We all like a green lawn here in Utah.
You’ve spent the spring getting your lawn prepared, you’ve raked, weeded and seeded and there is nothing worse than seeing all of your hard work turning brown, as the Salt Lake City temperatures soar.
So, what can you do to keep your lawn looking luscious and green despite the heat?
Irrigation is a great solution to keep your lawn healthy, happy, and green. Not only does it keep your lawn healthy, using an irrigation system correctly can conserve water, which is important and will ultimately save you money on your water bill.
Here at Millburn Lawn and Landscape, we know everything about irrigation, and we want to help, so here’s our guide designed to answer your irrigation questions and stop all of your hard work going to waste.
How long should the irrigation system be on?
Knowing how long your irrigation system needs to be running can be difficult. Afterall, you don’t want to underwater your lawn and you don’t want to overwater either.
Rather than measuring by time, measure by the amount of water.
When you irrigate you should put out half an inch of water. That is enough water to reach the ‘root zone’ which is the area of soil where most of the roots are. This may vary depending on your soil type.
So how long do you run your sprinklers to get half an inch of water?
This depends on the type of sprinkler head you have.
If you have Rotor heads, these are the ones which have one stream of water that moves back and forth, they will normally output 4-5 gallons per minute, per head.
If you have Spray heads, they will normally output .45 to .6 gallons per minute.
If you need to find out exactly how much your system puts out, you can do a catch cup test.
A catch cup test is where you stake a sprinkler measuring cup into the spray zone and turn your irrigation system on. After a set amount of time you can check the amount of water in the catch cup and this will help you determine how much water your system is putting out.
How often does the irrigation system need to be on?
How often you need to water your lawn can be complicated.
The reason it can be complicated is because it varies depending on the soil type and the weather.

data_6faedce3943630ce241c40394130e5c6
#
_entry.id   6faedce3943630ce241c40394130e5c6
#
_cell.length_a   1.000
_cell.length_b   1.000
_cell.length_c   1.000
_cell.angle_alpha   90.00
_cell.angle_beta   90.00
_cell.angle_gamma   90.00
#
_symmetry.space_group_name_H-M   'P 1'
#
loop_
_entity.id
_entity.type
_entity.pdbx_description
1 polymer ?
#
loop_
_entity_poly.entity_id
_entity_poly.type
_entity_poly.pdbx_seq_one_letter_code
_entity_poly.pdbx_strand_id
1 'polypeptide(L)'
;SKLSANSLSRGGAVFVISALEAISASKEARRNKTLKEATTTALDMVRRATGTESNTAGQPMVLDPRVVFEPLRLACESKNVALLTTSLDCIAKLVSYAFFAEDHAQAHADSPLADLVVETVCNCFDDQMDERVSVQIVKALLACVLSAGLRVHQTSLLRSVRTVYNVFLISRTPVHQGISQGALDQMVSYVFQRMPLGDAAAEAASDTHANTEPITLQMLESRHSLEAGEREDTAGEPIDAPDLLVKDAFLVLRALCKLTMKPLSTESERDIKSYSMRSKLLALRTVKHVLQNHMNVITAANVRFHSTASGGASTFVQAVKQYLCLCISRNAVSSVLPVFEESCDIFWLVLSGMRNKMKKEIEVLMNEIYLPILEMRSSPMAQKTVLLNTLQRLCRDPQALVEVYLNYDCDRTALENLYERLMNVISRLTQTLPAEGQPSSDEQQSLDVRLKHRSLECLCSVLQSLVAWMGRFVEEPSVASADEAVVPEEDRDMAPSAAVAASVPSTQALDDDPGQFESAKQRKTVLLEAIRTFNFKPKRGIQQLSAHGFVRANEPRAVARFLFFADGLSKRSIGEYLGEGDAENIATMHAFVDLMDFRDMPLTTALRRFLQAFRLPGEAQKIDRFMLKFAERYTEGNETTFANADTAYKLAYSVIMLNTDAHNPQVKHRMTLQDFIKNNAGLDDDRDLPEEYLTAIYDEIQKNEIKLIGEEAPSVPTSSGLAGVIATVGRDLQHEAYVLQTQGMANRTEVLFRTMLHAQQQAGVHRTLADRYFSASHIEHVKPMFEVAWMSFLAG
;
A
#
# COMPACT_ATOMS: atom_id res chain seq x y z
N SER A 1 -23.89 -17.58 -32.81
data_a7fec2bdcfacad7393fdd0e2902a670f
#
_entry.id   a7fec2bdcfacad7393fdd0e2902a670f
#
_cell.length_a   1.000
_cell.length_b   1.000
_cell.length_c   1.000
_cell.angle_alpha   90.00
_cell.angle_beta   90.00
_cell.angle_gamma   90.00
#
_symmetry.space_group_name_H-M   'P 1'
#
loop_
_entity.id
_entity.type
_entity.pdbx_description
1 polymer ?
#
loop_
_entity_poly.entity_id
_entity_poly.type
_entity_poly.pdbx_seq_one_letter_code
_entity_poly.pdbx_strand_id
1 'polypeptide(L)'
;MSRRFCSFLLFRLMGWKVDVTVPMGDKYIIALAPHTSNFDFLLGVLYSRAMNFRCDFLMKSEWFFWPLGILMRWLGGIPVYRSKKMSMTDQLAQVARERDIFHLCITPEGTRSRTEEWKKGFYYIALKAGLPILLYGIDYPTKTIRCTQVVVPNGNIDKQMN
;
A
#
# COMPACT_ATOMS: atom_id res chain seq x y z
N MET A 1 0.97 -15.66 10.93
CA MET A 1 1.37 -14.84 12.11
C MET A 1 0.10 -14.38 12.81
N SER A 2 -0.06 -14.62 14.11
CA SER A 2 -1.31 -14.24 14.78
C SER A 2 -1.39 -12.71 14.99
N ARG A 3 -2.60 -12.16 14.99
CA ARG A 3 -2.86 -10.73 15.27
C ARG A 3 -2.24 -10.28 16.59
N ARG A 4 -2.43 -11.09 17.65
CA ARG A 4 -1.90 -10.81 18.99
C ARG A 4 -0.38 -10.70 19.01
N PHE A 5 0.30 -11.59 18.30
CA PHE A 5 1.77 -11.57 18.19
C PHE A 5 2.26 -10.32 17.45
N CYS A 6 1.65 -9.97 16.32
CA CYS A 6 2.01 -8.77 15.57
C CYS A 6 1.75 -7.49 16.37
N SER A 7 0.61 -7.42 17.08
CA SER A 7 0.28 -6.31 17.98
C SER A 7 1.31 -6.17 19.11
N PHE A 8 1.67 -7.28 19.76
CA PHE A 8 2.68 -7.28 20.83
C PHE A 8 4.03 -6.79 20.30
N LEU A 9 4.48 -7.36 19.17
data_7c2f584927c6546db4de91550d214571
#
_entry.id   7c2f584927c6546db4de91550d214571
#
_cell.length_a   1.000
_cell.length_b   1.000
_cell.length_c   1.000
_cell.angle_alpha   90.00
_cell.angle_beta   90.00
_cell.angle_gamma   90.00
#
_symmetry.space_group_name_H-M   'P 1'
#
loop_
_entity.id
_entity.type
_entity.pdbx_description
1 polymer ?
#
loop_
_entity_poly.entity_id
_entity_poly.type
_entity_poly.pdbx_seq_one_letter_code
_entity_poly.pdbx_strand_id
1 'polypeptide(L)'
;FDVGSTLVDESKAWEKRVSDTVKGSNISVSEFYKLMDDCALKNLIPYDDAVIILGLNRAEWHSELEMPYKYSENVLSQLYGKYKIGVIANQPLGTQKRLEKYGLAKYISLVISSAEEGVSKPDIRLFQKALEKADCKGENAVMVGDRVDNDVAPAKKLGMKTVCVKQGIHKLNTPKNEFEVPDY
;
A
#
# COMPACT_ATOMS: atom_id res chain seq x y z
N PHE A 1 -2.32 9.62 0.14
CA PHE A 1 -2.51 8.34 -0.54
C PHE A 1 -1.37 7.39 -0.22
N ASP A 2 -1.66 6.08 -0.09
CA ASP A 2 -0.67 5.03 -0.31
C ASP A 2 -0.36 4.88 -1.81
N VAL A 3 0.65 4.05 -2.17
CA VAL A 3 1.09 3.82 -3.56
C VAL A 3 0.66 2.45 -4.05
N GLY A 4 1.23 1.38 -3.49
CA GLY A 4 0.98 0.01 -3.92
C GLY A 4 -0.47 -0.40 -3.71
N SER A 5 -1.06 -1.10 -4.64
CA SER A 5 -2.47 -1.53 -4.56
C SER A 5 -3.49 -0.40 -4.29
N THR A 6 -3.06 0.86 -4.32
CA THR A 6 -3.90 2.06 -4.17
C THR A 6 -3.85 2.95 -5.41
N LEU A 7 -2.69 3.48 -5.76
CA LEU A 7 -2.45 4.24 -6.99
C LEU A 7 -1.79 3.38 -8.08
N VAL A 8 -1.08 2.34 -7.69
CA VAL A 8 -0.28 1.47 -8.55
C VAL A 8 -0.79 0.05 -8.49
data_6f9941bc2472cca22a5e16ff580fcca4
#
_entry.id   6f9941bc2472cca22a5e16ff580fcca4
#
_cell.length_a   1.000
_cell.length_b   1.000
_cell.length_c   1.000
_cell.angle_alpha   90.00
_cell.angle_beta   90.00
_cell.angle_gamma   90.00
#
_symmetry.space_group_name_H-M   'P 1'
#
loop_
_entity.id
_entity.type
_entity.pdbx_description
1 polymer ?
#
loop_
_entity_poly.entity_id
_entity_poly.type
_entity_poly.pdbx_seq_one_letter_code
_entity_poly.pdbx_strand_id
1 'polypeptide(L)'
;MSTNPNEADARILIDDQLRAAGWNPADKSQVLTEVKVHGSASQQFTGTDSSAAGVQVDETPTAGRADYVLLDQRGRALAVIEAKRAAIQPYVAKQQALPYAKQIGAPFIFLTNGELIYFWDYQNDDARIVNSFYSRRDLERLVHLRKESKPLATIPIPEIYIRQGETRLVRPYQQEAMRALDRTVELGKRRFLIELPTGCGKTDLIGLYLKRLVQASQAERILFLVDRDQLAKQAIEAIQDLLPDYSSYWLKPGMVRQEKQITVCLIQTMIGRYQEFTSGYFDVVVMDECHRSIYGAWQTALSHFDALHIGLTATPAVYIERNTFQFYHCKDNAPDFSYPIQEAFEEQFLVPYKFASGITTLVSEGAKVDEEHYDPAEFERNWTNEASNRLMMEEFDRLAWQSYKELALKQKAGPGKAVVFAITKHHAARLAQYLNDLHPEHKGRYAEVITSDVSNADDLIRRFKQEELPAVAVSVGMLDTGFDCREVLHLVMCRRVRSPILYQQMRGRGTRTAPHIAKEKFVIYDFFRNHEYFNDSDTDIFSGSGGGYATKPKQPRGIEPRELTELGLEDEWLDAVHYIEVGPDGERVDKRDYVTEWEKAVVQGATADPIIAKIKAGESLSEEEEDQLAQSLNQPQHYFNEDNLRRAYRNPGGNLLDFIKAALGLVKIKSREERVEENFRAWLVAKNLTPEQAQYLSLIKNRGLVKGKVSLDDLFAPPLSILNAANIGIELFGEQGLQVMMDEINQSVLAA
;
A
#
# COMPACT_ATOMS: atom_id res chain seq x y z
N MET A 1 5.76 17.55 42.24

There are many different soil types and they all have different surface areas. The surface areas can affect how well your soil absorbs water. The larger the surface area of the soil, the more the water clings to it rather than draining away.
Clay soil has a bigger surface area and decreased drainage, so it holds water for a longer period of time, whereas sandy soil drains quickly. Soils that are in between sandy and clay will also vary.
You don’t need to water every day.
Watering your lawn every day can be more harmful than good. Not only can it be wasteful, it stops your lawn developing deep root systems and encourages the growth of thatch. Both shallow roots and thatch can cause your lawn to dry up when it gets warm and make irrigation more difficult.
If you have been watering your lawn every day and it has developed shallow roots, it may take some time for your lawn to develop a deep root system.
Don’t drop straight to an infrequent watering schedule, taper it down slowly so your lawn can adapt and develop that all-important root system and become more drought tolerant.
Have a look at the chart below which outlines the average number of days you need between watering. This may vary depending on outside factors and soil type.
Do you need to adjust the irrigation timer?
The answer is yes. It might seem like a nightmare having to adjust your irrigation system every time it rains or when the temperature changes, but it does need to be done.
If you’re busy, or you just don’t have the time to be adjusting your system timer, consider investing in a Smart Controller.
The Smart Controller connects to the local weather stations and adjusts your system to suit the weather changes, so you don’t have to.
It’s a really handy device and means that you don’t have to constantly check for weather updates and manually adjust your system, saving you time and stress.
Irrigation is an individual process.
Remember, to keep an eye on your lawn. These are general guidelines and you should always consider that your lawn, soil and irrigation system are different. You may need to adjust your watering schedule to suit your lawn type and your soil type.
Check your Irrigation system regularly for damage, breaks and turned heads. Sometimes the brown spots on the lawn is because there is an issue with the irrigation system and not that the lawn needs more water.
If you’re still finding a couple of spots that don’t seem to be turning green, but the rest of your lawn is, water those areas individually, one or two times more a week, with a hose rather than running your irrigation system more frequently.